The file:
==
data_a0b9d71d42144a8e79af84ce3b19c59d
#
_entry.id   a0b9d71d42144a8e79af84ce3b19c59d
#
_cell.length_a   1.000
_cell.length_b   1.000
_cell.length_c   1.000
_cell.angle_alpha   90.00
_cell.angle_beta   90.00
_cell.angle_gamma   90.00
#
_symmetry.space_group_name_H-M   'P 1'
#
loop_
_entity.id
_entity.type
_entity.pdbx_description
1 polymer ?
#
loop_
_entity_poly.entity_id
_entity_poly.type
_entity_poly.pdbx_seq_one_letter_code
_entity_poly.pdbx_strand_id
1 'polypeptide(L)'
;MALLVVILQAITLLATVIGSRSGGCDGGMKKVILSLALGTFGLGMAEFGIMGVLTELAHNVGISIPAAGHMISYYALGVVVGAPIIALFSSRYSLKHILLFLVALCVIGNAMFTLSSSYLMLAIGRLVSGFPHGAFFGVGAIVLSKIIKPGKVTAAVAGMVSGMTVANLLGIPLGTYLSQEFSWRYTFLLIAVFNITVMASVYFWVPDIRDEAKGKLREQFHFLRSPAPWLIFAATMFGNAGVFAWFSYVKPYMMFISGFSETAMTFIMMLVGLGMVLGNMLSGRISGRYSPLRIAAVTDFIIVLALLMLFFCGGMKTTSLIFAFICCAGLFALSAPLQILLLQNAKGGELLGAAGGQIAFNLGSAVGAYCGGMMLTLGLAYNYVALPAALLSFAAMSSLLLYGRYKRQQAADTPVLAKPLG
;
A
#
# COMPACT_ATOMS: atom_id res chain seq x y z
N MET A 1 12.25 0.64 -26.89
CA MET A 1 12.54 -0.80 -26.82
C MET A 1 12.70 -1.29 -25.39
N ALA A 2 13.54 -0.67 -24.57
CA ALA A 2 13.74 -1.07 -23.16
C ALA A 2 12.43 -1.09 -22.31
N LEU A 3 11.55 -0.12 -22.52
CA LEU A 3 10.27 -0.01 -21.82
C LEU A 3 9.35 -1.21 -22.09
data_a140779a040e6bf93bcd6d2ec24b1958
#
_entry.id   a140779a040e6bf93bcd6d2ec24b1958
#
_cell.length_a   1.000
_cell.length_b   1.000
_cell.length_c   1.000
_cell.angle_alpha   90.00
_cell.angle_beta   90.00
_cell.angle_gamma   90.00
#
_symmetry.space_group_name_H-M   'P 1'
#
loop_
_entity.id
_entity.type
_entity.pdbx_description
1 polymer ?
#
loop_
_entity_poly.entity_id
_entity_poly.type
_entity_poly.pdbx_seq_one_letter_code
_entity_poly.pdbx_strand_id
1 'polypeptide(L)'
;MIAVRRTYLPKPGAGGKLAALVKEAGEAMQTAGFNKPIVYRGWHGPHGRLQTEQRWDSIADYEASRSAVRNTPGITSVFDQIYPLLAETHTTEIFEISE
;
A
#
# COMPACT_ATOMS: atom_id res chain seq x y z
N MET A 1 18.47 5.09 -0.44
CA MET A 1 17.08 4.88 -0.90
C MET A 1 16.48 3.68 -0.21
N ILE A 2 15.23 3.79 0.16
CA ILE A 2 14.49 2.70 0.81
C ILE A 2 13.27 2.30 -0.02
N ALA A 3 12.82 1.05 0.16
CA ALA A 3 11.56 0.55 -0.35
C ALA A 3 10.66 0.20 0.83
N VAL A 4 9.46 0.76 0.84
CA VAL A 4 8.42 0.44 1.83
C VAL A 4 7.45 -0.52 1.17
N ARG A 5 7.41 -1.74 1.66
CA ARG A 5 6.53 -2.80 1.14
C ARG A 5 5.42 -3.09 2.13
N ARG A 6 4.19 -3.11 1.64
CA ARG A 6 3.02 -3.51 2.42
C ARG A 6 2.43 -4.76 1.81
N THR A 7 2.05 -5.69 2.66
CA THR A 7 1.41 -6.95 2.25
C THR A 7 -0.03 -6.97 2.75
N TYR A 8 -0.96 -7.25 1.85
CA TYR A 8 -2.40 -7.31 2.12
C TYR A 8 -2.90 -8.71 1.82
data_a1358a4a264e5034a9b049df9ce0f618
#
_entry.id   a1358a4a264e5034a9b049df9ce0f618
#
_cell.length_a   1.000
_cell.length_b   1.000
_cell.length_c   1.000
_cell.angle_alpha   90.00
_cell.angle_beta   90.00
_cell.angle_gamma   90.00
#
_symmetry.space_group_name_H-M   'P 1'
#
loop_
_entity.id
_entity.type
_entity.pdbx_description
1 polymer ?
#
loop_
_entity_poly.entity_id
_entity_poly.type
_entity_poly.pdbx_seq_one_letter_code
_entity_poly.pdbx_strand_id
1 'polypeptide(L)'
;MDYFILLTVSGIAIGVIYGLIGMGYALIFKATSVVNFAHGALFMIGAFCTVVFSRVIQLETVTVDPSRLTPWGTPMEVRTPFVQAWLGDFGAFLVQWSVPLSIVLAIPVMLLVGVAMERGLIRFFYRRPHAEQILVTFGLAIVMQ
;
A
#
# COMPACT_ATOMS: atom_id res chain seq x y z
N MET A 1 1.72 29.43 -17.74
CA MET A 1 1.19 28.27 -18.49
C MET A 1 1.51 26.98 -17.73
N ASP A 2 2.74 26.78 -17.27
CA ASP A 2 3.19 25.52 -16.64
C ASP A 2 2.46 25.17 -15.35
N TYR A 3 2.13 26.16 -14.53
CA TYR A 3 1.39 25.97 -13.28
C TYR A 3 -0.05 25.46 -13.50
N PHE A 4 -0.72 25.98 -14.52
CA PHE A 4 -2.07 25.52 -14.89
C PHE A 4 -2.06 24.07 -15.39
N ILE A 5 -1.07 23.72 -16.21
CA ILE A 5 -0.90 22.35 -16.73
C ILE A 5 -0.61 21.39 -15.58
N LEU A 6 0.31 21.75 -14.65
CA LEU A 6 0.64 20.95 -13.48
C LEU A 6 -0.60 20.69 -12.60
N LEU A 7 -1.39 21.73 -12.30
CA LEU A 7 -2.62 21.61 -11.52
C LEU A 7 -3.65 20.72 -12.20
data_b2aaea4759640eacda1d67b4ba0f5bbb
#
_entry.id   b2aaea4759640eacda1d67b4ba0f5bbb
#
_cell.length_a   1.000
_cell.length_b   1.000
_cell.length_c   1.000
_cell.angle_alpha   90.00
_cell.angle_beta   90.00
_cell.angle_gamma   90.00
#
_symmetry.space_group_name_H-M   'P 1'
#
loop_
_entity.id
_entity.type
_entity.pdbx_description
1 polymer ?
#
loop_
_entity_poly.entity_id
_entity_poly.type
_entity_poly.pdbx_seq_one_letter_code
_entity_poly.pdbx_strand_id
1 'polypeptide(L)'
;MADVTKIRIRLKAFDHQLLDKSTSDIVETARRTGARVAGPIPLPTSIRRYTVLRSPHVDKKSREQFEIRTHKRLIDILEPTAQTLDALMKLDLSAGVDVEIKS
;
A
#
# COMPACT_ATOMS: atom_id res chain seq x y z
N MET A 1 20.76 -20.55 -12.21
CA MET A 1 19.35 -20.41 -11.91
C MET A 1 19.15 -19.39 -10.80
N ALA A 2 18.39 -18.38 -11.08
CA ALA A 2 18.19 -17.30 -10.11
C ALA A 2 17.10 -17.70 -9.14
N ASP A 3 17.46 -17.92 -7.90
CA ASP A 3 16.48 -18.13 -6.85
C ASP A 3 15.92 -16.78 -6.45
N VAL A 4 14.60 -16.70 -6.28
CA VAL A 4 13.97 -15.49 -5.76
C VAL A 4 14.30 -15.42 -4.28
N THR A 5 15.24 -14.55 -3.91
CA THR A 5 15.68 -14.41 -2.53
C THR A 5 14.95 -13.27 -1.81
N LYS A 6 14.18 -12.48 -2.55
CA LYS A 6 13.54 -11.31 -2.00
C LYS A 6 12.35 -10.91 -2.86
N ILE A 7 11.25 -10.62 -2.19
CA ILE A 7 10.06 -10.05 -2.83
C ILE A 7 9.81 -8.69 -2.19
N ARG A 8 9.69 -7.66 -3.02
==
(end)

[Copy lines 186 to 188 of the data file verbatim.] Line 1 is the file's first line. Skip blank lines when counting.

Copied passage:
C VAL A 4 14.30 -15.42 -4.28
N THR A 5 15.24 -14.55 -3.91
CA THR A 5 15.68 -14.41 -2.53